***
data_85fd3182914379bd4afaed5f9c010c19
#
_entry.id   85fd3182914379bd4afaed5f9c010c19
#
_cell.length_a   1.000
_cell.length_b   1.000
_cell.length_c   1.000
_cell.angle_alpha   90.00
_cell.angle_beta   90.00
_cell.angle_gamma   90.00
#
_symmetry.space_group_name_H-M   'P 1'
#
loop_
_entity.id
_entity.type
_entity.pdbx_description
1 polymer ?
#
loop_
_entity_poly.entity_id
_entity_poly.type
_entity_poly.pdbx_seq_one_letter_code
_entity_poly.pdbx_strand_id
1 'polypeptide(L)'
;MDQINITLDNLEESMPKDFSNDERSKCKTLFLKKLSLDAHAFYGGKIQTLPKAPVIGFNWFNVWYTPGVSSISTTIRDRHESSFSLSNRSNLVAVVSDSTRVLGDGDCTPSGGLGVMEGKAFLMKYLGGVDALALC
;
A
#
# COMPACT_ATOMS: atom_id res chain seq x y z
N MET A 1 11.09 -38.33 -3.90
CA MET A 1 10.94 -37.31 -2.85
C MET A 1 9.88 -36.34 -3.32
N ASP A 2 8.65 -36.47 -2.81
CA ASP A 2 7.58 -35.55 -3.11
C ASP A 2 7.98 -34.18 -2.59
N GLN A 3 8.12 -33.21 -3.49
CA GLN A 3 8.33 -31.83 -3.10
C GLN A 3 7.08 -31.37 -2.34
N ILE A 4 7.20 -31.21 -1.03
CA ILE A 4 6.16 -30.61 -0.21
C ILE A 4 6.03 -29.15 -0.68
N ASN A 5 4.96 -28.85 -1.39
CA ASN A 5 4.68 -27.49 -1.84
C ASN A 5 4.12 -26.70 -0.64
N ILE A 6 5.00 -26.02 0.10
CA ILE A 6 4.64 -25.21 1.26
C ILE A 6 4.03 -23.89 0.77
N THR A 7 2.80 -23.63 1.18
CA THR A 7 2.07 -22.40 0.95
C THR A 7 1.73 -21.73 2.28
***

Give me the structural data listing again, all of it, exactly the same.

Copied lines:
data_85fd3182914379bd4afaed5f9c010c19
#
_entry.id   85fd3182914379bd4afaed5f9c010c19
#
_cell.length_a   1.000
_cell.length_b   1.000
_cell.length_c   1.000
_cell.angle_alpha   90.00
_cell.angle_beta   90.00
_cell.angle_gamma   90.00
#
_symmetry.space_group_name_H-M   'P 1'
#
loop_
_entity.id
_entity.type
_entity.pdbx_description
1 polymer ?
#
loop_
_entity_poly.entity_id
_entity_poly.type
_entity_poly.pdbx_seq_one_letter_code
_entity_poly.pdbx_strand_id
1 'polypeptide(L)'
;MDQINITLDNLEESMPKDFSNDERSKCKTLFLKKLSLDAHAFYGGKIQTLPKAPVIGFNWFNVWYTPGVSSISTTIRDRHESSFSLSNRSNLVAVVSDSTRVLGDGDCTPSGGLGVMEGKAFLMKYLGGVDALALC
;
A
#
# COMPACT_ATOMS: atom_id res chain seq x y z
N MET A 1 11.09 -38.33 -3.90
CA MET A 1 10.94 -37.31 -2.85
C MET A 1 9.88 -36.34 -3.32
N ASP A 2 8.65 -36.47 -2.81
CA ASP A 2 7.58 -35.55 -3.11
C ASP A 2 7.98 -34.18 -2.59
N GLN A 3 8.12 -33.21 -3.49
CA GLN A 3 8.33 -31.83 -3.10
C GLN A 3 7.08 -31.37 -2.34
N ILE A 4 7.20 -31.21 -1.03
CA ILE A 4 6.16 -30.61 -0.21
C ILE A 4 6.03 -29.15 -0.68
N ASN A 5 4.96 -28.85 -1.39
CA ASN A 5 4.68 -27.49 -1.84
C ASN A 5 4.12 -26.70 -0.64
N ILE A 6 5.00 -26.02 0.10
CA ILE A 6 4.64 -25.21 1.26
C ILE A 6 4.03 -23.89 0.77
N THR A 7 2.80 -23.63 1.18
CA THR A 7 2.07 -22.40 0.95
C THR A 7 1.73 -21.73 2.28